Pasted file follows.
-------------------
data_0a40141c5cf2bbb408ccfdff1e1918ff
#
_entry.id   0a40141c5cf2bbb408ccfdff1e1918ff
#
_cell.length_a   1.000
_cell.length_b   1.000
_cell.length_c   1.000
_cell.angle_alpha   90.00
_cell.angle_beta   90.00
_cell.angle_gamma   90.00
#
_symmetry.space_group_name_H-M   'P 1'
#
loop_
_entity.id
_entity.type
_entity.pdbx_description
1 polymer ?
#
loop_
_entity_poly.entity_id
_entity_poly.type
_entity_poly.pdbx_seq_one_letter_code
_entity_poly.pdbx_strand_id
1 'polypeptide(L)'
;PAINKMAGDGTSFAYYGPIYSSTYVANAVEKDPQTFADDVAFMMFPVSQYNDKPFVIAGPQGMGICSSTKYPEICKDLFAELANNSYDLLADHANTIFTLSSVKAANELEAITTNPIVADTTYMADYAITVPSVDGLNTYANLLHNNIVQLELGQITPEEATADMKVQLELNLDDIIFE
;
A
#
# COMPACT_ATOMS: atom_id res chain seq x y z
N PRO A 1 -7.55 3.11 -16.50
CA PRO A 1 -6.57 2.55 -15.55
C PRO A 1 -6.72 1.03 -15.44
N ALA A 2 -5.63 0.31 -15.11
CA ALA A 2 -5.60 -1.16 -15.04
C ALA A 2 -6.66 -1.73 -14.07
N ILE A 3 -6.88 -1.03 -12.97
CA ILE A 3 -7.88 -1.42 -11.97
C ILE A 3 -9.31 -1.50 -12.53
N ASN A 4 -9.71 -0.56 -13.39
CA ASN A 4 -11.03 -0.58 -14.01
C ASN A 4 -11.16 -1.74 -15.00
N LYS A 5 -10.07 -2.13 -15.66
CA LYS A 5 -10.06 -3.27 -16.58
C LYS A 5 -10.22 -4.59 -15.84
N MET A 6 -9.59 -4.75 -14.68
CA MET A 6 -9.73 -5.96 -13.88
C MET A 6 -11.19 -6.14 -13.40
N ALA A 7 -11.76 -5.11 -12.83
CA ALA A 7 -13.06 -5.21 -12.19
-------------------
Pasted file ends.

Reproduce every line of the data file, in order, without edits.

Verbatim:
data_0a40141c5cf2bbb408ccfdff1e1918ff
#
_entry.id   0a40141c5cf2bbb408ccfdff1e1918ff
#
_cell.length_a   1.000
_cell.length_b   1.000
_cell.length_c   1.000
_cell.angle_alpha   90.00
_cell.angle_beta   90.00
_cell.angle_gamma   90.00
#
_symmetry.space_group_name_H-M   'P 1'
#
loop_
_entity.id
_entity.type
_entity.pdbx_description
1 polymer ?
#
loop_
_entity_poly.entity_id
_entity_poly.type
_entity_poly.pdbx_seq_one_letter_code
_entity_poly.pdbx_strand_id
1 'polypeptide(L)'
;PAINKMAGDGTSFAYYGPIYSSTYVANAVEKDPQTFADDVAFMMFPVSQYNDKPFVIAGPQGMGICSSTKYPEICKDLFAELANNSYDLLADHANTIFTLSSVKAANELEAITTNPIVADTTYMADYAITVPSVDGLNTYANLLHNNIVQLELGQITPEEATADMKVQLELNLDDIIFE
;
A
#
# COMPACT_ATOMS: atom_id res chain seq x y z
N PRO A 1 -7.55 3.11 -16.50
CA PRO A 1 -6.57 2.55 -15.55
C PRO A 1 -6.72 1.03 -15.44
N ALA A 2 -5.63 0.31 -15.11
CA ALA A 2 -5.60 -1.16 -15.04
C ALA A 2 -6.66 -1.73 -14.07
N ILE A 3 -6.88 -1.03 -12.97
CA ILE A 3 -7.88 -1.42 -11.97
C ILE A 3 -9.31 -1.50 -12.53
N ASN A 4 -9.71 -0.56 -13.39
CA ASN A 4 -11.03 -0.58 -14.01
C ASN A 4 -11.16 -1.74 -15.00
N LYS A 5 -10.07 -2.13 -15.66
CA LYS A 5 -10.06 -3.27 -16.58
C LYS A 5 -10.22 -4.59 -15.84
N MET A 6 -9.59 -4.75 -14.68
CA MET A 6 -9.73 -5.96 -13.88
C MET A 6 -11.19 -6.14 -13.40
N ALA A 7 -11.76 -5.11 -12.83
CA ALA A 7 -13.06 -5.21 -12.19